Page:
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What is the War Powers Act?

By Jason C. Chavis
Updated: May 17, 2024

The War Powers Act of 1973 is a legislative action passed by the United States Congress limiting the powers of the President in regards to his ability to send US troops into combat. Officially designated the War Powers Resolution of 1973, the law was placed into Title 50 of the US Code. It was entered into consideration by the legislature as a joint resolution. After passing both the House of Representatives and the Senate, it was vetoed by the President. In a rare occurrence, Congress successfully overrode the veto, making the resolution a law on 7 November 1973.

According to the US Constitution, the President is the commander-in-chief. This means that he has the responsibility to repel attacks on the country and lead the Armed Forces in battle. Congress has the ability to declare war, establish the Armed Forces and control the funding for the military. By dividing the powers between the two branches, it prevents abuses of power and ensures actions taken by the Armed Forces are in the best interest of the nation. The War Power Act is designed to place additional limitations on the executive branch, mandating that this constitutional authority is maintained.

The content in the War Powers Act stipulates the exact parameters by which the President can activate the Armed Forces when protecting American interests. Without Congressional approval, the President is allowed to send troops abroad only in the event that the US is under attack or faces a serious threat. In addition, the President must inform Congress of any military action within 48 hours. The troops can only remain in combat for 60 days before withdrawing. Withdrawal must be completed within 30 days.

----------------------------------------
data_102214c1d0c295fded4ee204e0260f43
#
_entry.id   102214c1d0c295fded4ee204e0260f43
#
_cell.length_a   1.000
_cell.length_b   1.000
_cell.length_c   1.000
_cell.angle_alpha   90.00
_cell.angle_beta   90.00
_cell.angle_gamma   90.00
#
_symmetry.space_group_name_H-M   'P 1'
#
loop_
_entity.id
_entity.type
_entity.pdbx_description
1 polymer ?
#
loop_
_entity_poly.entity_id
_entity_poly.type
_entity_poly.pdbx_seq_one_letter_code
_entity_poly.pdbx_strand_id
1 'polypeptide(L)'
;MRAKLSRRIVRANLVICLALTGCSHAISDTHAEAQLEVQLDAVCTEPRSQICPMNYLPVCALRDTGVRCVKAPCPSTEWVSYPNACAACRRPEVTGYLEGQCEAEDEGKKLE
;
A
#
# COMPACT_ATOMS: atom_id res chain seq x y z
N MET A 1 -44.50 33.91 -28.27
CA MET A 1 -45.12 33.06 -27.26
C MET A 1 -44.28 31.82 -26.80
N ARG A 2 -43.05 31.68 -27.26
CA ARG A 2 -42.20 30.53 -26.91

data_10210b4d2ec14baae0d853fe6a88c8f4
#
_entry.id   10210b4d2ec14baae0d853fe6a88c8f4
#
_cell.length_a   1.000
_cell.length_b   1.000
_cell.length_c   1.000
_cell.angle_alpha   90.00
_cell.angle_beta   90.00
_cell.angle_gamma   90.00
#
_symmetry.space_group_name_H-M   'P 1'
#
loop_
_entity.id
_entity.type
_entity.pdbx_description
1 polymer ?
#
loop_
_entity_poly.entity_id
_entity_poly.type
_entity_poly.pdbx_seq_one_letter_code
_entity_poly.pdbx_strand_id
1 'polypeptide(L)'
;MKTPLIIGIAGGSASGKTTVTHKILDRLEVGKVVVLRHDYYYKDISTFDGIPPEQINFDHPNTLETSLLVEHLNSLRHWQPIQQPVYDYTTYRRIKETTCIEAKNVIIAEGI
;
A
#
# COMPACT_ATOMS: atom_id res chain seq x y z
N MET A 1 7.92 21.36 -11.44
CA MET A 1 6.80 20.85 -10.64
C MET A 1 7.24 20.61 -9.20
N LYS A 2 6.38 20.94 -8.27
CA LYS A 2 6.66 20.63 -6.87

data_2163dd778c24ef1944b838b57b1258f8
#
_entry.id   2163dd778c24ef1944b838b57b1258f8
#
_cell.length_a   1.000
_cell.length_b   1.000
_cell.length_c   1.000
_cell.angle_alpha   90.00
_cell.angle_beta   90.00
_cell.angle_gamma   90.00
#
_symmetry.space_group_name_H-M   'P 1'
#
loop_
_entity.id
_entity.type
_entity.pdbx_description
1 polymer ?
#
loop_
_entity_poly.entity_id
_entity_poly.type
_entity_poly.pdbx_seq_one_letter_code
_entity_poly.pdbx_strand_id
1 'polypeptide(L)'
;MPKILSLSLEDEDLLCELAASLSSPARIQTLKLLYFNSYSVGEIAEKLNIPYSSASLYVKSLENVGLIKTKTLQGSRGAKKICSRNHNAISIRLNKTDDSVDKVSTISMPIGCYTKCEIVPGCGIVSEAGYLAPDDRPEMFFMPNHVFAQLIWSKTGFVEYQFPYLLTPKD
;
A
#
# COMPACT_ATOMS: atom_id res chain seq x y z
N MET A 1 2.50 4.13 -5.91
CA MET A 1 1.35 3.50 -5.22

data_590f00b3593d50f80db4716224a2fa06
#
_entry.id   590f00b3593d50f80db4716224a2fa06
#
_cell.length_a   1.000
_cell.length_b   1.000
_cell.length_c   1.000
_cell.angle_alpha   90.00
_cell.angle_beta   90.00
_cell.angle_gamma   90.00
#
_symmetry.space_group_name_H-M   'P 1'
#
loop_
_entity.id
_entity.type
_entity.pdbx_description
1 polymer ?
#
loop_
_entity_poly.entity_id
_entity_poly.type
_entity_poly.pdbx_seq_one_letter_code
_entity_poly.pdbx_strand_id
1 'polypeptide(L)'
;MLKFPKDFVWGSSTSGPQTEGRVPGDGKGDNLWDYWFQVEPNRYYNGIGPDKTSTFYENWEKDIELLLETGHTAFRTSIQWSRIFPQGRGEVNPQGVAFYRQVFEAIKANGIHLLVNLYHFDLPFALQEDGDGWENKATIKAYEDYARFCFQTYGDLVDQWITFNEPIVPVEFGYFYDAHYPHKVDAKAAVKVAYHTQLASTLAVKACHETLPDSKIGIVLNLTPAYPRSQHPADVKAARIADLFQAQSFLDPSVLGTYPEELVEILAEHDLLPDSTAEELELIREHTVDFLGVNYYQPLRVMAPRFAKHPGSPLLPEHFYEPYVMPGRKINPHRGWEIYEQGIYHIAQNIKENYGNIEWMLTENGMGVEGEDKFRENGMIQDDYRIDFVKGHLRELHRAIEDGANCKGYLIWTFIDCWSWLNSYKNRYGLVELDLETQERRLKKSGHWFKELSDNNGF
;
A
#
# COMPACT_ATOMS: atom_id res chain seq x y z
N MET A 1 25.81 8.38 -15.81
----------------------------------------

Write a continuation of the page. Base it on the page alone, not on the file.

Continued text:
Congress was forced to pass the War Powers Act following the prolonged conflicts in both Korea and Vietnam. After World War II, the US found itself entrenched in the Cold War with communist nations. In an effort to avoid escalating the conflict to an actual war, the President chose to avoid declaring war in either country. Instead, the US launched police actions which continued for years. Despite the mandates in the Constitution, Congress found itself with very little control over the conflicts. In particular, action in Vietnam lasted nearly two decades and resulted in the deaths of 58,159 soldiers, stimulating strong public condemnation at home.

Since its passage, presidential power to wage war has been greatly limited. In order to activate the military in foreign lands, the President has been forced to obtain authorization from Congress to commit to combat operations. None of these situations, however, has officially been a declared war. On one occasion, the House of Representatives enacted the War Powers Act to influence the withdrawal of US combat troops from a conflict. President Bill Clinton was forced to pull the military out of Somalia in early 1994 following the Battle of Mogadishu, in which 19 soldiers were killed.

America Explained is dedicated to providing accurate and trustworthy information. We carefully select reputable sources and employ a rigorous fact-checking process to maintain the highest standards. To learn more about our commitment to accuracy, read our editorial process.
Discussion Comments
By RoyalSpyder — On Dec 14, 2013

@TruthRoller - I agree with you on that. Also, just as Viranty said, someone in leadership shouldn't make all the decisions. If it weren't for the War Powers Act, it wouldn't just be imbalance of power, but we can only imagine where our country would be.

By Viranty — On Dec 13, 2013

Though the President plays a role in military action, he doesn't declare war. As mentioned in the article, Congress has more power in that area. An informative piece, it does a good job at telling us the President’s true roles and responsibilities.

Some tend to think that because the President is at such a high position, he has the say in most decisions. War aside, many things are required to go through to Congress. As also mentioned in the article, it’s meant to prevent power from being abused. Overall, having a role in leadership and keeping that balance are important.

By TruthRoller — On Dec 13, 2013

Thank goodness for the War Powers Act. If it were not for this law, we would have surely gone to war with Syria.

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